Indian students 'no substitute' for Australia

By Chu Daye Source:Global Times Published: 2020/6/1 19:38:40

Indian students ‘no substitute’ for Chinese: experts

Graduates are seen at the campus of University of Sydney, Australia, June 5, 2019. Introduced in 2010, Australia's move to a demand-driven higher education system has seen a sharp rise in university enrollments. But on Monday a new report from the federal government's Productivity Commission has highlighted that uncapping the total number of placements has also led to an increase in failure rates and a higher number of dropouts. (Xinhua/Bai Xuefei)

An Australian effort to make up for losses in its overseas student market from China, its biggest source, with Indian students faces a reality check, Chinese experts said on Monday.

Australian Prime Minister Scott Morrison is reportedly having a virtual bilateral summit on Thursday with Indian Prime Minister Narendra Modi, and one of the topics to be discussed is a new education partnership aimed at addressing Australian universities' dependence on Chinese students. The move would be part of the Australian government's years-long efforts to diversify its pool of students.

However, Chinese experts and industry insiders told the Global Times that the move by the Morrison government to save one of its key service revenue won't yield satisfactory results, as Indian students can't replace their Chinese peers in terms of consumption power. 

The Australian government has been making political noise, demanding an independent inquiry into the COVID-19 outbreak in China, in a purposeful effort to smear and stigmatize China. 

Looking at the numbers, it initially seems that the Australian push to replace any losses from Chinese students with Indian students could make sense.

India, the world's second-largest source of international students, had 89,181 students in Australia in 2018, with an annual growth rate of 31 percent, according to the Australian Department of Education, Skills and Employment. Another 30 percent increase was seen in 2019, when India sent 115,607 students to Australia. 

In contrast, the number of Chinese students in Australia was 204,943 in 2018 and 212,264 in 2019. The growth rate of Chinese students slowed to 4 percent in 2019 from 11 percent in 2018. The inflow fell 5 percent in the first quarter of this year.  

However, Guo Chunmei, an Australia specialist at China's top international relations think tank, said that the complementarity between Australia and India may not be as much as it seems.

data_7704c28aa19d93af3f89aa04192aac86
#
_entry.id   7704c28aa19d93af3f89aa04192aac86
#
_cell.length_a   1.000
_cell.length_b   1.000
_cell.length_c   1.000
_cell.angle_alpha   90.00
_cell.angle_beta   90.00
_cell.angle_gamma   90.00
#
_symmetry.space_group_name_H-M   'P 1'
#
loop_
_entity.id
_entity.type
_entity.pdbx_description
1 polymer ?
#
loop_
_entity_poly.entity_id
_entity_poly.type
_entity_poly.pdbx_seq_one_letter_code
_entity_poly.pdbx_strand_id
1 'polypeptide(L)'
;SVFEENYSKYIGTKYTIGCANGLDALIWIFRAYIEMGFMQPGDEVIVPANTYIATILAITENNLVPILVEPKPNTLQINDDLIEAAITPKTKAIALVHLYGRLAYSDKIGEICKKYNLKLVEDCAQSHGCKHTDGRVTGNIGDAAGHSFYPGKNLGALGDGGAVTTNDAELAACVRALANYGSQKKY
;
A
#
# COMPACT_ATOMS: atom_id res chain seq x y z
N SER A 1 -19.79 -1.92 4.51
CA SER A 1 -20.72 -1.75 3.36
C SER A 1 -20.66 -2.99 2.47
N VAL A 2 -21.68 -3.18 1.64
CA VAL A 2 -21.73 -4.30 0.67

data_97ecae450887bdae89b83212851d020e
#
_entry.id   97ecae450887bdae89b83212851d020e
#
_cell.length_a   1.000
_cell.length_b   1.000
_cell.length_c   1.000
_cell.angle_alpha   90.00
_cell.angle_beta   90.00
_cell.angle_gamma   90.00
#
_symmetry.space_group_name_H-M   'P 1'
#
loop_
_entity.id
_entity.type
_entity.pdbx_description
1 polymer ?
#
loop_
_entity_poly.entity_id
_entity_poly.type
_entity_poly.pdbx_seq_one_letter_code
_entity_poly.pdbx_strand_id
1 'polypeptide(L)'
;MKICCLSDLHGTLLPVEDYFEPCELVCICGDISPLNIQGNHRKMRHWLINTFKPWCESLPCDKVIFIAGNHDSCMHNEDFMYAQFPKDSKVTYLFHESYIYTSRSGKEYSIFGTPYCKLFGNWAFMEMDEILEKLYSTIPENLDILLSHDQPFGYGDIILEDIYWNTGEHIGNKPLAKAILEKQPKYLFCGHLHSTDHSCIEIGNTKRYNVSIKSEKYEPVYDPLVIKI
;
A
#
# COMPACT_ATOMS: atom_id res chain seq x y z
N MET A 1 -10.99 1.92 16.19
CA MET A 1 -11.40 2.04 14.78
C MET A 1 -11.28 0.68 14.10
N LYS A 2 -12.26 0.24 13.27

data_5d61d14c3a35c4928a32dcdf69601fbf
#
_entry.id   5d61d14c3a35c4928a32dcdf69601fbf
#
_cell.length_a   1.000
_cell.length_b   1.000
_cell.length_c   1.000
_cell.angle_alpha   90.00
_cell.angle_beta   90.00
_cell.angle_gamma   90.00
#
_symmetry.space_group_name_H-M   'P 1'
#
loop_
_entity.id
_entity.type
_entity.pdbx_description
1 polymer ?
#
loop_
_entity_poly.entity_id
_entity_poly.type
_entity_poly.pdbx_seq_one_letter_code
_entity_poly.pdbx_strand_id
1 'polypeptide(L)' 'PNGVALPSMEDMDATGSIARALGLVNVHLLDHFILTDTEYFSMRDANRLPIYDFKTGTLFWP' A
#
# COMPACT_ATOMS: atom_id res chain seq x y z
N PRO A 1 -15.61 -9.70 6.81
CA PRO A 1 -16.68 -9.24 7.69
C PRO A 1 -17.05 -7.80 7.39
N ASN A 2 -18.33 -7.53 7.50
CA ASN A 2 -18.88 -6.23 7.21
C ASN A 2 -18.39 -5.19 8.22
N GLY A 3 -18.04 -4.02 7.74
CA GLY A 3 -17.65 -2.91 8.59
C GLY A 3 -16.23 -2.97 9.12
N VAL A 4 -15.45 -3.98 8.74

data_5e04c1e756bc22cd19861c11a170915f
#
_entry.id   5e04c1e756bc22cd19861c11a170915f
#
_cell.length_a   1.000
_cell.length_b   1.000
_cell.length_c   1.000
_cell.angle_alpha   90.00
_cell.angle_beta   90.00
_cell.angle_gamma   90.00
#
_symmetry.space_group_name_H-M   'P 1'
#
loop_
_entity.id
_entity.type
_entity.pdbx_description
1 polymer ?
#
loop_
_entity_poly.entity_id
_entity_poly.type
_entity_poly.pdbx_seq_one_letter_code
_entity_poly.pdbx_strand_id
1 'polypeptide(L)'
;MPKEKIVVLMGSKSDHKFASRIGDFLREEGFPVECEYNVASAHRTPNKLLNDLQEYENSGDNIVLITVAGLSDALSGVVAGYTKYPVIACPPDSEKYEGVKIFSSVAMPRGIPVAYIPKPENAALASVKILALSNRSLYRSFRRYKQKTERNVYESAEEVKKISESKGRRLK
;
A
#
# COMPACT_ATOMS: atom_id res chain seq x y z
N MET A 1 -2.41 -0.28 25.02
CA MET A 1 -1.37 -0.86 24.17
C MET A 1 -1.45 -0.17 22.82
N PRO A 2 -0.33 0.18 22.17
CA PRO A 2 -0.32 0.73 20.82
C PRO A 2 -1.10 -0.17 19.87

"Despite India's large population, young demographics and high economic growth rate, its students simply don't have the same consumption power as their Chinese counterparts," Guo told the Global Times. "Australia's charm as an English-speaking country also doesn't apply to Indian students."

Jin Huiyan, an industry insider in overseas education at a major agency recruiting overseas students, said the Australian move to reduce its reliance on China is unwise as "it is impossible to resist the growing market of overseas Chinese students."

Jin said that the overall development level of the Indian economy means that Indian students could not replace Chinese students in terms of spending power, even if they could replace them on the admissions list. 

"What Chinese students give Australia is not just spending on education. They also spend on real estate and travel a lot. In general, Indian students cannot bring the same level of benefits to Australia [as the Chinese]," Jin told the Global Times.

"Although Chinese students are still welcomed by Australian universities, an increasing number of Chinese students and their parents are no longer seeing Australia as a safe place for overseas study, given rising tensions between China and Australia," Guo said.

International education was worth $32.4 billion for the Australian economy between 2017 and 2018, according to the Australian Bureau of Statistics.

In 2018, Chinese students accounted for about one-third of the 400,000 foreign students enrolled in Australian universities, according to a report by the Sydney Morning Herald.

Newspaper headline: Indian students ‘no substitute’ for Chinese: experts


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